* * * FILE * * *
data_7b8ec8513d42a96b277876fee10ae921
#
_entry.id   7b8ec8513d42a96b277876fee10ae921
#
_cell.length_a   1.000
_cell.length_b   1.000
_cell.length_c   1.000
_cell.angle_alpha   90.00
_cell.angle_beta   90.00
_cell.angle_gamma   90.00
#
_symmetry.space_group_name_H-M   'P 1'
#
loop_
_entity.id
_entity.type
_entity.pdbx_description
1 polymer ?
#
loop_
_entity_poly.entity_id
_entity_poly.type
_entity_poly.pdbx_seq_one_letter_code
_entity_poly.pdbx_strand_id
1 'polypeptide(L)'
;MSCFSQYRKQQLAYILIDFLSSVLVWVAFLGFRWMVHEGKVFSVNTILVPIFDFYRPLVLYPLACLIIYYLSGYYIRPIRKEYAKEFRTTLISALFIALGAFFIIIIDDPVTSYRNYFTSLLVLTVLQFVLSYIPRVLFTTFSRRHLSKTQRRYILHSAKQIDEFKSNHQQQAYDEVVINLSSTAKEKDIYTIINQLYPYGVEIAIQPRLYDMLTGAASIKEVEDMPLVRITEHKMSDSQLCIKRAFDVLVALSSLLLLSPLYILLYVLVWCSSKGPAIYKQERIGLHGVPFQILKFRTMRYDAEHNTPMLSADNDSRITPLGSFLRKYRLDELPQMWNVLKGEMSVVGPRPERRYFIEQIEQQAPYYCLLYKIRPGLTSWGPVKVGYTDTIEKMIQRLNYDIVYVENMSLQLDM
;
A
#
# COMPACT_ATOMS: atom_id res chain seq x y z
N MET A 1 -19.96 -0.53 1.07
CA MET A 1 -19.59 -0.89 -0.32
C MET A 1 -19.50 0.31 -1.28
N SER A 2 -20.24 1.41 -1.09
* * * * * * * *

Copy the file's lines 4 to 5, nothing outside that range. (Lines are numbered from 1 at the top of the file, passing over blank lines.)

#
_cell.length_a   1.000